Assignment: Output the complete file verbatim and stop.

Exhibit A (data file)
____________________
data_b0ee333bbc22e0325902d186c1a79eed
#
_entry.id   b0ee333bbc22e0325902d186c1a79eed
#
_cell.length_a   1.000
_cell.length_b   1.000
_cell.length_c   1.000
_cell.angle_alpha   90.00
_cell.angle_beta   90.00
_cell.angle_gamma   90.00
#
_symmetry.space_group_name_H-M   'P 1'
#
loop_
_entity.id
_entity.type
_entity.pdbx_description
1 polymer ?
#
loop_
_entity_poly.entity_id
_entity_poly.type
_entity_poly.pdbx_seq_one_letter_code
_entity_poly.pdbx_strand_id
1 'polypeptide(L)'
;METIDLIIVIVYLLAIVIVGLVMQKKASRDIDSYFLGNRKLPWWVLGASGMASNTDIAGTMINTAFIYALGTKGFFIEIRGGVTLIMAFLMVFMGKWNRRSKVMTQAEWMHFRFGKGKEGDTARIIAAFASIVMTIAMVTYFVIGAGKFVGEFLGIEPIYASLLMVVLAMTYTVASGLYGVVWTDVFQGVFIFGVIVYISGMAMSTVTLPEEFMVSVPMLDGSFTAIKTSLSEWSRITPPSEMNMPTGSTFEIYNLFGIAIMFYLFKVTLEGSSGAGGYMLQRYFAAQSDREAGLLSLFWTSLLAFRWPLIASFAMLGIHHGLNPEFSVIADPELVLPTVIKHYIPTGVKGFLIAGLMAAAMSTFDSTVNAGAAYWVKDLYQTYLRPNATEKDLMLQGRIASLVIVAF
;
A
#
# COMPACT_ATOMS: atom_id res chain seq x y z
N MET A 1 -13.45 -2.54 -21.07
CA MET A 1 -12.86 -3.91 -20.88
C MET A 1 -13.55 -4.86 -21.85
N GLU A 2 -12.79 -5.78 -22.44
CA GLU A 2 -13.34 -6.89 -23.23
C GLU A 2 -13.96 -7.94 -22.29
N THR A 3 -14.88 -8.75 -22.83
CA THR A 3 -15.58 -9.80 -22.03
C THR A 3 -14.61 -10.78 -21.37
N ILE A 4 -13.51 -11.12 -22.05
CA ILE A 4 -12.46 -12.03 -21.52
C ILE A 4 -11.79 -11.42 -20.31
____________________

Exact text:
data_b0ee333bbc22e0325902d186c1a79eed
#
_entry.id   b0ee333bbc22e0325902d186c1a79eed
#
_cell.length_a   1.000
_cell.length_b   1.000
_cell.length_c   1.000
_cell.angle_alpha   90.00
_cell.angle_beta   90.00
_cell.angle_gamma   90.00
#
_symmetry.space_group_name_H-M   'P 1'
#
loop_
_entity.id
_entity.type
_entity.pdbx_description
1 polymer ?
#
loop_
_entity_poly.entity_id
_entity_poly.type
_entity_poly.pdbx_seq_one_letter_code
_entity_poly.pdbx_strand_id
1 'polypeptide(L)'
;METIDLIIVIVYLLAIVIVGLVMQKKASRDIDSYFLGNRKLPWWVLGASGMASNTDIAGTMINTAFIYALGTKGFFIEIRGGVTLIMAFLMVFMGKWNRRSKVMTQAEWMHFRFGKGKEGDTARIIAAFASIVMTIAMVTYFVIGAGKFVGEFLGIEPIYASLLMVVLAMTYTVASGLYGVVWTDVFQGVFIFGVIVYISGMAMSTVTLPEEFMVSVPMLDGSFTAIKTSLSEWSRITPPSEMNMPTGSTFEIYNLFGIAIMFYLFKVTLEGSSGAGGYMLQRYFAAQSDREAGLLSLFWTSLLAFRWPLIASFAMLGIHHGLNPEFSVIADPELVLPTVIKHYIPTGVKGFLIAGLMAAAMSTFDSTVNAGAAYWVKDLYQTYLRPNATEKDLMLQGRIASLVIVAF
;
A
#
# COMPACT_ATOMS: atom_id res chain seq x y z
N MET A 1 -13.45 -2.54 -21.07
CA MET A 1 -12.86 -3.91 -20.88
C MET A 1 -13.55 -4.86 -21.85
N GLU A 2 -12.79 -5.78 -22.44
CA GLU A 2 -13.34 -6.89 -23.23
C GLU A 2 -13.96 -7.94 -22.29
N THR A 3 -14.88 -8.75 -22.83
CA THR A 3 -15.58 -9.80 -22.03
C THR A 3 -14.61 -10.78 -21.37
N ILE A 4 -13.51 -11.12 -22.05
CA ILE A 4 -12.46 -12.03 -21.52
C ILE A 4 -11.79 -11.42 -20.31